There is something in Weinbergs reasoning that smellls Popperian. I suspect Popper had a dream to describe the scientific process as an deduction, but he didn't succeed. The problem is that popper ignored one of the more important problems, which is how to deform the falsified hypothesis into a new candidate. Falsification or corroboration is the simple part. The other parts (the important part) was tactically not well analyzed by popper.

I sense that Weinberg has a somewhat smilarly sounding reasoning, which goes well with my impression that he belives in the reality of law and objectivity of science. The problem is that the objectivity of science is dangerously close to objectivity of information, and information is the fundament of quantum theory. But the observer, alsoing beeing a key in there, is undoubtedly not objective.

It's paradoxal, that most moderna physicists who have abandoned the mechanical style realism, in favour of the accepted quantum weirdness, still without knowing it, maintain a realism about the objective reality of physical law. Weinberg sounds like one of them?

/Fredrik
octelcogopod
#41
Jul14-09, 07:59 AM
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Can't we say that philosophy deals with things that can't be directly observed or calculated, while science does?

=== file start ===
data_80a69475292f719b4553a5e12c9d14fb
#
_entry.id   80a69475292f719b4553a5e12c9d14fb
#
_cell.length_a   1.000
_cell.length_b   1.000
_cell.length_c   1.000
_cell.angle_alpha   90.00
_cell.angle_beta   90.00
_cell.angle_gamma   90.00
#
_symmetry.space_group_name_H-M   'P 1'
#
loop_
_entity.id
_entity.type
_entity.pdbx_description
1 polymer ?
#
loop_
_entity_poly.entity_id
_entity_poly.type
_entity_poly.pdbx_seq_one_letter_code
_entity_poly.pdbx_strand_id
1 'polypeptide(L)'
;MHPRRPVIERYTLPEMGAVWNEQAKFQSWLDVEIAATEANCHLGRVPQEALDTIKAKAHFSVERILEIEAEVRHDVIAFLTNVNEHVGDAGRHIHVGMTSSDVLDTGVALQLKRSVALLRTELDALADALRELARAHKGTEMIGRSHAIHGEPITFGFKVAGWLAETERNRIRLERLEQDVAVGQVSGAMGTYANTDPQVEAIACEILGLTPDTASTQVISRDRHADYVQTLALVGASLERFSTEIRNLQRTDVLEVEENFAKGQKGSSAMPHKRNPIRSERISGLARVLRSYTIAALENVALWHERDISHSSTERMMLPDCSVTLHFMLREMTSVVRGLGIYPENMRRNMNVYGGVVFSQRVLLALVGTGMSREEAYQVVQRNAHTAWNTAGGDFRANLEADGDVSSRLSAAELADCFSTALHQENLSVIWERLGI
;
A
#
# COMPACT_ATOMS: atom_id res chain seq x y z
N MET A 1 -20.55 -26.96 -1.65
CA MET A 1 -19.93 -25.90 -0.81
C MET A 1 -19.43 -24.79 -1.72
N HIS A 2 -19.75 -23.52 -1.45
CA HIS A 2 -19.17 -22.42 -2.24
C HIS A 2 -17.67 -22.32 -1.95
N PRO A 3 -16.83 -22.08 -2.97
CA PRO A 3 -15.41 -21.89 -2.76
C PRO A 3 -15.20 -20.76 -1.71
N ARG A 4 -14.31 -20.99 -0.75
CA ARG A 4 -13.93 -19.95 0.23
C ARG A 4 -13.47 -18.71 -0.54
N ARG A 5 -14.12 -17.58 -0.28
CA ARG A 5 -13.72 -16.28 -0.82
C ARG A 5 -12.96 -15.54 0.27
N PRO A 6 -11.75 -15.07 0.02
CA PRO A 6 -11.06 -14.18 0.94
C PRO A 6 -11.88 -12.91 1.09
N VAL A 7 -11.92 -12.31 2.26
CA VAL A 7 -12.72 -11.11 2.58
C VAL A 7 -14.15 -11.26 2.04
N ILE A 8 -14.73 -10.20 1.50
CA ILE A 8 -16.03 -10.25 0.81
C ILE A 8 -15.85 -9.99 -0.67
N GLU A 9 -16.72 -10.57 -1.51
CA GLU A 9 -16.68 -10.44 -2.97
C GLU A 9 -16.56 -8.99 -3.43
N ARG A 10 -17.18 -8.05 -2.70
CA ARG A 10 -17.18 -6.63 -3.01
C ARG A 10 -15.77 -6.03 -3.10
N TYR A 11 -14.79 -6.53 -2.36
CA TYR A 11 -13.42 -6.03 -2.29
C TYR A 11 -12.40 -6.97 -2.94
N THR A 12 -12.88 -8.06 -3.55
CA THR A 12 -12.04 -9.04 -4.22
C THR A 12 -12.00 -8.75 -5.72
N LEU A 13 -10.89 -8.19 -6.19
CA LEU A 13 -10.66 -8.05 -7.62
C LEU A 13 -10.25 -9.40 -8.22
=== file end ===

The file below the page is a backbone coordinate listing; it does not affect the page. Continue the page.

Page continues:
Philosophy could be said to be our grasp of reality until a scientifically valid explanation comes along and replaces it. Until we have science for everything philosophy is a valid method. In theory if we have science for everything, there is nothing more to debate. Everything will be clearly understood, explained and observed, and philosophy would be useless.

Of course this brings up a lot of other questions, but I'm keeping it simple for now.
JoeDawg
#42
Jul14-09, 08:15 AM
P: 1,330
Quote Quote by octelcogopod View Post
Can't we say that philosophy deals with things that can't be directly observed or calculated, while science does?
No, because that would be completely misrepresenting the situation.

Philosophy is about knowledge.
Philosophy is what we use when we define what science is and what it does.